Martin Moore-Ede1*, Anneke Heitmann2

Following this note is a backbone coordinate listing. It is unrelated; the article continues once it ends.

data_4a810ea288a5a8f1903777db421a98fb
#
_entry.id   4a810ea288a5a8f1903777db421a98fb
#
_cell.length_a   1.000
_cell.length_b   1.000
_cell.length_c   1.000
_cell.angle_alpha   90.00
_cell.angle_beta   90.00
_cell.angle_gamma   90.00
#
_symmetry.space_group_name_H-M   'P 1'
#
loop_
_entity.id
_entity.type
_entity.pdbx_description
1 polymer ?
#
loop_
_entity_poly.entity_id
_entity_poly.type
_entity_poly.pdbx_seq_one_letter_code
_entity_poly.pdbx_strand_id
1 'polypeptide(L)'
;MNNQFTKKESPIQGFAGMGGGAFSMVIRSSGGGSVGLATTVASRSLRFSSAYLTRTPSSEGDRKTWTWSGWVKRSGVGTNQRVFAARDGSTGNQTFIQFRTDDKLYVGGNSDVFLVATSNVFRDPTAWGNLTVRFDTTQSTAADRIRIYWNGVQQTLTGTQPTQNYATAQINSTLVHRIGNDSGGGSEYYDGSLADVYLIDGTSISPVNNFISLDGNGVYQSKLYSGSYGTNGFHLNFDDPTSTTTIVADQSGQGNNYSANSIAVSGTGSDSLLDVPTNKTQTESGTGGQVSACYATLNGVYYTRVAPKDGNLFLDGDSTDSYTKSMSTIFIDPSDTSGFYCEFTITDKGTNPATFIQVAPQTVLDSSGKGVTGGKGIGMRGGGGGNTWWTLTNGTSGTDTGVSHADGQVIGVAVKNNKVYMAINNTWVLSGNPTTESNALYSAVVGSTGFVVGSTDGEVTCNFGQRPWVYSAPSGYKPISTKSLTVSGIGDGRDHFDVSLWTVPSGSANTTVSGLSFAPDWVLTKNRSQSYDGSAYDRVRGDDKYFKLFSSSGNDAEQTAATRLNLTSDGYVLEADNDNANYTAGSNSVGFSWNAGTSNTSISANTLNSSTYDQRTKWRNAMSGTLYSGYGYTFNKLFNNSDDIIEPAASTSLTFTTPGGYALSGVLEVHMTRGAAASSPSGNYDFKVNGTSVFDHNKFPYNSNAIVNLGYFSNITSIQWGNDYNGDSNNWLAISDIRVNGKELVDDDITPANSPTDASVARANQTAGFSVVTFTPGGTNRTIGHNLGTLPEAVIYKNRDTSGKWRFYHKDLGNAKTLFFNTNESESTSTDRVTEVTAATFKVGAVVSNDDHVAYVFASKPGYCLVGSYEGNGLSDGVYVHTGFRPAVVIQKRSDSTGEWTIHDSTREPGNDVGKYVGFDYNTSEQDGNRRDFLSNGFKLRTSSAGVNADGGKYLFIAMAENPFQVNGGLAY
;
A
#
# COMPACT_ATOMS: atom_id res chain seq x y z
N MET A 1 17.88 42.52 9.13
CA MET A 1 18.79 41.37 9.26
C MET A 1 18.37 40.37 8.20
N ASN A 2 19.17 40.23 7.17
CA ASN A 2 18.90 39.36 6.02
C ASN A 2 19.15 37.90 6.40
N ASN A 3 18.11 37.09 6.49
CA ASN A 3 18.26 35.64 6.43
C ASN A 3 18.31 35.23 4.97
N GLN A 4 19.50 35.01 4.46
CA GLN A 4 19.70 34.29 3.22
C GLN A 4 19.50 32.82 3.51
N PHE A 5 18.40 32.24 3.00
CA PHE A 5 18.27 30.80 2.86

Light exposure at night can disrupt the circadian timing of cellular processes and is associated with a broad range of health disorders. To spectrally engineer lighting which minimizes circadian disruption at night it is necessary to define the precise spectral sensitivity of the human circadian system. Prior attempts have used short monochromatic light exposures in dark-adapted human subjects, or in vitro dark-adapted isolated retina or melanopsin. However, humans spend virtually all their awake hours in a fully light-adapted state. Here we review the evidence for a narrow blue circadian sensitivity curve for light-adapted humans derived from experiments using spectral filtering of light sources, and comparisons of light sources with diverse spectral power distributions. This light-adapted Circadian Potency function permits the development of circadian-protective light for nocturnal use and circadian-entraining light for daytime use.